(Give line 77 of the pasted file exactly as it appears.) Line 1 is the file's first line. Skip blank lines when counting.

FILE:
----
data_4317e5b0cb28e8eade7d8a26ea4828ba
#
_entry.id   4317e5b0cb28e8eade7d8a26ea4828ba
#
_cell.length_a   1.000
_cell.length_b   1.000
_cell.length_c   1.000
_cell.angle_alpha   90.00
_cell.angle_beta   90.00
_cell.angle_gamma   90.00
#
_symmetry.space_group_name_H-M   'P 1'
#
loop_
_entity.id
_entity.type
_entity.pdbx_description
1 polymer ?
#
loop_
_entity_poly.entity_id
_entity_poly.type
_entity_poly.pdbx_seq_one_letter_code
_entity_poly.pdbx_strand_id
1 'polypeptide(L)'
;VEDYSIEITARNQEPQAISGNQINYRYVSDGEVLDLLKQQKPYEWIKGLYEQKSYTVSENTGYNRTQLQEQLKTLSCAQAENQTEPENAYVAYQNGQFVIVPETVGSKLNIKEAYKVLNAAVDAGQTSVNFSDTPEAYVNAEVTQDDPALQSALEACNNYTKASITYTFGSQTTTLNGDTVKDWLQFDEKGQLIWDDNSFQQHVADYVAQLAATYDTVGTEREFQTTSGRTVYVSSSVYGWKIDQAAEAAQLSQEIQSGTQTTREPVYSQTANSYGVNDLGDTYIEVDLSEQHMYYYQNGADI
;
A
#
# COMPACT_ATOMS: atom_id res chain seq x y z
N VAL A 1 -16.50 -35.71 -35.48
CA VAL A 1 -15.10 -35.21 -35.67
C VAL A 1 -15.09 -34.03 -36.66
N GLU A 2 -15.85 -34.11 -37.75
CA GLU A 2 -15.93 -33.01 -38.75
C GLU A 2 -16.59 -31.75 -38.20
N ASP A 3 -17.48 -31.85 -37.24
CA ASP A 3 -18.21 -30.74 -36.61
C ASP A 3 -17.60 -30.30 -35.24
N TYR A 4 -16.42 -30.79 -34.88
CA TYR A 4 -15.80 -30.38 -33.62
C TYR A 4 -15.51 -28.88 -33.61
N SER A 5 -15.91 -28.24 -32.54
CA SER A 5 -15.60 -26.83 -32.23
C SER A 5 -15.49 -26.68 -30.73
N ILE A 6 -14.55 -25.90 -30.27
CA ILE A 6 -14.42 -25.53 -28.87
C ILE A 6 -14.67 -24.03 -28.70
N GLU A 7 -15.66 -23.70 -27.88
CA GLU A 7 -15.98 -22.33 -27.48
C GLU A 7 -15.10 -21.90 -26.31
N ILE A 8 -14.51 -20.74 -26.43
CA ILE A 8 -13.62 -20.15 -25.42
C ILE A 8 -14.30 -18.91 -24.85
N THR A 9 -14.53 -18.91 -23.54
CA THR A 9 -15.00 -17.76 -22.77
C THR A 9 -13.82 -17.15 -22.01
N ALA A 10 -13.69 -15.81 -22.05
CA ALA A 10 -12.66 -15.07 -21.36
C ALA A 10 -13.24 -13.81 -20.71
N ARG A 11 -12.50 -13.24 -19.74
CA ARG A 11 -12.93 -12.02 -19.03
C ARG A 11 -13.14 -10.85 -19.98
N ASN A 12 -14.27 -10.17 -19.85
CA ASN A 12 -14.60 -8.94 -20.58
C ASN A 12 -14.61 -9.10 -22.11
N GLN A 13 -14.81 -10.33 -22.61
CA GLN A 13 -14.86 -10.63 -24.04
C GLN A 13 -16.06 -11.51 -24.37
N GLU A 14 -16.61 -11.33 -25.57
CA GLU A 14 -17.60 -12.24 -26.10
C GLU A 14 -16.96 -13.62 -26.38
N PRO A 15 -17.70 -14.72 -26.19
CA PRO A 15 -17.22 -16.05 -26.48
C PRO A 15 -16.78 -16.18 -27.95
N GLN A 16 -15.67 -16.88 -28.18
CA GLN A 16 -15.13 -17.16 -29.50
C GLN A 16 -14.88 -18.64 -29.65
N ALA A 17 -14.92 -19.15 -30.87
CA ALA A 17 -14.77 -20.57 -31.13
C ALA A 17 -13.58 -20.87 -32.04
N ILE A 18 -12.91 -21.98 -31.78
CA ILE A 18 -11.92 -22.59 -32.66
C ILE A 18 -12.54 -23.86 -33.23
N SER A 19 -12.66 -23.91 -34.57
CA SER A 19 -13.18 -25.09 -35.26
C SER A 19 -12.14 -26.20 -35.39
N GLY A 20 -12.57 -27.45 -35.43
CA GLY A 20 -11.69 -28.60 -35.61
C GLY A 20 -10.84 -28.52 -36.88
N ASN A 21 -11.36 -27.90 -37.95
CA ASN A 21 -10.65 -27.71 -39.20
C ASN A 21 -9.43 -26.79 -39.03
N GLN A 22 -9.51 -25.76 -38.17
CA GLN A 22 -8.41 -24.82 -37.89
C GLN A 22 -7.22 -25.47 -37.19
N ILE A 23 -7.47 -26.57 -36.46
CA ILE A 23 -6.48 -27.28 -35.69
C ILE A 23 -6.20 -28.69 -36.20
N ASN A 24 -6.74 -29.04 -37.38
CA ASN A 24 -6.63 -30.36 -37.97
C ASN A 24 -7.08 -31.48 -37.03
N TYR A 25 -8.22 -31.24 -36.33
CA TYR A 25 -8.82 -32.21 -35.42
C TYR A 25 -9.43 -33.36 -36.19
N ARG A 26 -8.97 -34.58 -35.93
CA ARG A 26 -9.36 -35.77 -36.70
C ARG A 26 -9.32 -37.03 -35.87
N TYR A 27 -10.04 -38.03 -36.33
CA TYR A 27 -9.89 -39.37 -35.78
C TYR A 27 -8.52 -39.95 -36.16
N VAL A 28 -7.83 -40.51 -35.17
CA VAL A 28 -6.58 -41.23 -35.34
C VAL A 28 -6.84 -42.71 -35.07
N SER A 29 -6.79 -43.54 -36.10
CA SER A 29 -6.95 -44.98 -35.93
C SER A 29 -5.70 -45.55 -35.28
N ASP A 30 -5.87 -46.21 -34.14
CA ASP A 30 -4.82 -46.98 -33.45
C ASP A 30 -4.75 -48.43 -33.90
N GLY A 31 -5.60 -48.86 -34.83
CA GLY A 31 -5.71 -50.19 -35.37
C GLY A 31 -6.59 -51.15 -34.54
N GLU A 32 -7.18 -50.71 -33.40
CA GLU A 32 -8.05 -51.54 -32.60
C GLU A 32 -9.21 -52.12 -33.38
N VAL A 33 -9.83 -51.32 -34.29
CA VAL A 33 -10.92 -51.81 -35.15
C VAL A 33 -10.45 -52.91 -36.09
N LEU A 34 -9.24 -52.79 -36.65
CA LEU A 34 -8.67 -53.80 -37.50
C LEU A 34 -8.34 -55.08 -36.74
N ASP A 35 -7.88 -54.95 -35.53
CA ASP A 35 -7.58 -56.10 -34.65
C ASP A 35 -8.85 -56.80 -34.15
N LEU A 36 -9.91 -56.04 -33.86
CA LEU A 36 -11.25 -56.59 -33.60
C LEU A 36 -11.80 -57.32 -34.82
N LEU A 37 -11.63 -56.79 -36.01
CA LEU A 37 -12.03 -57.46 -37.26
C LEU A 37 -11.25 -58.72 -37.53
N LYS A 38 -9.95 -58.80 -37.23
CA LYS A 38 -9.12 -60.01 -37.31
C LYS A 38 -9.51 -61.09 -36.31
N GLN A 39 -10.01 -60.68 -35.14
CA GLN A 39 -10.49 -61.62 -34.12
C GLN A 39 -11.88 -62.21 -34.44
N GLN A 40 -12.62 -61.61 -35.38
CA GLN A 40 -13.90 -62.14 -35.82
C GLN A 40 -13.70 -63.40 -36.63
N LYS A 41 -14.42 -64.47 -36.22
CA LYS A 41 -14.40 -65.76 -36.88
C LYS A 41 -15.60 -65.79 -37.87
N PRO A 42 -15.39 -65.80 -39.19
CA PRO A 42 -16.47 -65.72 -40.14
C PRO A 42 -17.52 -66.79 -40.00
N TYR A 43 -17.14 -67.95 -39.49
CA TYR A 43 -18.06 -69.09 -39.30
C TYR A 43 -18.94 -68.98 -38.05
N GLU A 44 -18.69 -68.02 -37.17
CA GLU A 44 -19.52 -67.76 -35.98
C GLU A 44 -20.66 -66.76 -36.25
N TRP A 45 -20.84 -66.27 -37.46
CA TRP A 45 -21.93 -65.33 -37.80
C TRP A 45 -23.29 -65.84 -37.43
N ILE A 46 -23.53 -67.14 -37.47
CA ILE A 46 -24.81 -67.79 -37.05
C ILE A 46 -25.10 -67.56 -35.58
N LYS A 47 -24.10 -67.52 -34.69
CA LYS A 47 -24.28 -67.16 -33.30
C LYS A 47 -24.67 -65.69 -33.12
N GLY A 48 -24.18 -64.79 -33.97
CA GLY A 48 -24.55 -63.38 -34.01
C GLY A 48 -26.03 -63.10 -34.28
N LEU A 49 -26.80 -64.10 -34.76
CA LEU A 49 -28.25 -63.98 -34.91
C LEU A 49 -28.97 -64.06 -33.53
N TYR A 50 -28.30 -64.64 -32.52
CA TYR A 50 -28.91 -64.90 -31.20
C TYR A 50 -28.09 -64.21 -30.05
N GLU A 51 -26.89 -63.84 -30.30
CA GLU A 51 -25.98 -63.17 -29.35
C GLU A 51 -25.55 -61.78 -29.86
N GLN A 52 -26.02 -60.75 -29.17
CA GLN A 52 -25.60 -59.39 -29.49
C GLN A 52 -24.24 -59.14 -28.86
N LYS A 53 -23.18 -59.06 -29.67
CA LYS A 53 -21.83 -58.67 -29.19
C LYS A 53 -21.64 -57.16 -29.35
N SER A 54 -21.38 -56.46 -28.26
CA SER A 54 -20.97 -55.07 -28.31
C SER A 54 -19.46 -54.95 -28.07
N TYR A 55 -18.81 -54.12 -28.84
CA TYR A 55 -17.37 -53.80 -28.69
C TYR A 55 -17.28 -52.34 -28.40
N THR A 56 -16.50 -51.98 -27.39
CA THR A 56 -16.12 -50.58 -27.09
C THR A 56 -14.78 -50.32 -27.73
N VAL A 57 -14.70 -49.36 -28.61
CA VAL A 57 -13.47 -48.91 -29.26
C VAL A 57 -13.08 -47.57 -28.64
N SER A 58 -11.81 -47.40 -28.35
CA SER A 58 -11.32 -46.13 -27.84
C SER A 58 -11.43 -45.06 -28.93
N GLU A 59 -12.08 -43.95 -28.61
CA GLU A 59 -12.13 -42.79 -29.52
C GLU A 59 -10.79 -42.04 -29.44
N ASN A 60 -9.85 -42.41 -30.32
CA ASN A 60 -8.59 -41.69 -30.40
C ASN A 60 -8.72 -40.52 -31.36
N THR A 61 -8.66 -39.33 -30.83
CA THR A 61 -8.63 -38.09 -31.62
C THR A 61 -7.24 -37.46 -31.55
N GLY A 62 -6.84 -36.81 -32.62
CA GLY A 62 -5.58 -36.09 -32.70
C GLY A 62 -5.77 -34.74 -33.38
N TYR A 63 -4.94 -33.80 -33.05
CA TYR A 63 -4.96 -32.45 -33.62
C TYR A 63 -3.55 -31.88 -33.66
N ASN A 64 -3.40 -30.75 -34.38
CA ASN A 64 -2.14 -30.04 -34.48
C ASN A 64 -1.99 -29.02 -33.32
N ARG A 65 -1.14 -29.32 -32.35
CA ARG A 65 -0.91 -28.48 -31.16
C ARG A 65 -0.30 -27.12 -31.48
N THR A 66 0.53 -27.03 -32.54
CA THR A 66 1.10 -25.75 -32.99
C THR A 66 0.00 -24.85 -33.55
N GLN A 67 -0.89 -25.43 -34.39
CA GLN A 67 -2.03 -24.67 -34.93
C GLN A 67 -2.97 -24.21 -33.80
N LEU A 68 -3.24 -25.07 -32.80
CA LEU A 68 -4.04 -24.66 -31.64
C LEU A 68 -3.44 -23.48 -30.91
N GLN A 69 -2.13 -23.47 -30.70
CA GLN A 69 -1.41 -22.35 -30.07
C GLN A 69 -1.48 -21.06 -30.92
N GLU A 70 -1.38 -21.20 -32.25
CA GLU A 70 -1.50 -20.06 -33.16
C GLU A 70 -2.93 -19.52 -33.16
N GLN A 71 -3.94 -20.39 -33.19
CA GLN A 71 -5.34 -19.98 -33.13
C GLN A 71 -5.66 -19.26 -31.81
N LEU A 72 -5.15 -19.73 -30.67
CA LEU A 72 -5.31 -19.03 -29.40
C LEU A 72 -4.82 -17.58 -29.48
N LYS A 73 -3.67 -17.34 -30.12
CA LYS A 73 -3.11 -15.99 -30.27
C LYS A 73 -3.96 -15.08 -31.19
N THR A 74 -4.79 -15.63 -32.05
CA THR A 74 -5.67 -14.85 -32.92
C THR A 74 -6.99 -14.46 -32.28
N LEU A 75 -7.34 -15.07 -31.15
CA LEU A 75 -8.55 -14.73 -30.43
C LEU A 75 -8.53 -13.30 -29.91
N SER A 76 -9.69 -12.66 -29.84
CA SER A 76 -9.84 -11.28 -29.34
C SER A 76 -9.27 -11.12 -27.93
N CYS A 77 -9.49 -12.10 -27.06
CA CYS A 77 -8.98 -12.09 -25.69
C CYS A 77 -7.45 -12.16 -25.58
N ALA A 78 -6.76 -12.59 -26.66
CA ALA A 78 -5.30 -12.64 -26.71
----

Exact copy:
CA GLN A 16 -15.13 -17.16 -29.50